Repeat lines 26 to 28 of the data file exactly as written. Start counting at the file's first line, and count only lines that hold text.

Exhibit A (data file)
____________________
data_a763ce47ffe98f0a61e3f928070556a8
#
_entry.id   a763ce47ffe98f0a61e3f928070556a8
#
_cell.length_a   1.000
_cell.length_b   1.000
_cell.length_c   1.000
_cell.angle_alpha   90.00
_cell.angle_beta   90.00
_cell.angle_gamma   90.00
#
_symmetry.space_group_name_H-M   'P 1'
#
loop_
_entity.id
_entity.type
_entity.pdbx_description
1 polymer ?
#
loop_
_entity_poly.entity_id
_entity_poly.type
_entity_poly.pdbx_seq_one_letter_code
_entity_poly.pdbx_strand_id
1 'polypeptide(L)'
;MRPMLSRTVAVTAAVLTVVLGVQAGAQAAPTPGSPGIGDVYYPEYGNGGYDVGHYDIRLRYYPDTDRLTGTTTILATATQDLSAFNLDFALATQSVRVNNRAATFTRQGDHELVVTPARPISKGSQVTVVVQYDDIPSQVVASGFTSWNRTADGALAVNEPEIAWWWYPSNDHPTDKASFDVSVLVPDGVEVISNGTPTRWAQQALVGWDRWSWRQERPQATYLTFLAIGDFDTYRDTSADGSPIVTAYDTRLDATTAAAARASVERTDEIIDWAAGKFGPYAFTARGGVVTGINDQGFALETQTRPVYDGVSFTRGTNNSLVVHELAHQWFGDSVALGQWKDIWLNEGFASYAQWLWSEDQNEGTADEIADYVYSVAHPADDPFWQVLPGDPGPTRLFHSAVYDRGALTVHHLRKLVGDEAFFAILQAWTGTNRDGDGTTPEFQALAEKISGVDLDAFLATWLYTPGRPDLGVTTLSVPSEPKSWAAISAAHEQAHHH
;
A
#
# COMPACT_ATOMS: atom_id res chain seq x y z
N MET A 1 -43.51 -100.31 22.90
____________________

;MRPMLSRTVAVTAAVLTVVLGVQAGAQAAPTPGSPGIGDVYYPEYGNGGYDVGHYDIRLRYYPDTDRLTGTTTILATATQDLSAFNLDFALATQSVRVNNRAATFTRQGDHELVVTPARPISKGSQVTVVVQYDDIPSQVVASGFTSWNRTADGALAVNEPEIAWWWYPSNDHPTDKASFDVSVLVPDGVEVISNGTPTRWAQQALVGWDRWSWRQERPQATYLTFLAIGDFDTYRDTSADGSPIVTAYDTRLDATTAAAARASVERTDEIIDWAAGKFGPYAFTARGGVVTGINDQGFALETQTRPVYDGVSFTRGTNNSLVVHELAHQWFGDSVALGQWKDIWLNEGFASYAQWLWSEDQNEGTADEIADYVYSVAHPADDPFWQVLPGDPGPTRLFHSAVYDRGALTVHHLRKLVGDEAFFAILQAWTGTNRDGDGTTPEFQALAEKISGVDLDAFLATWLYTPGRPDLGVTTLSVPSEPKSWAAISAAHEQAHHH
;
A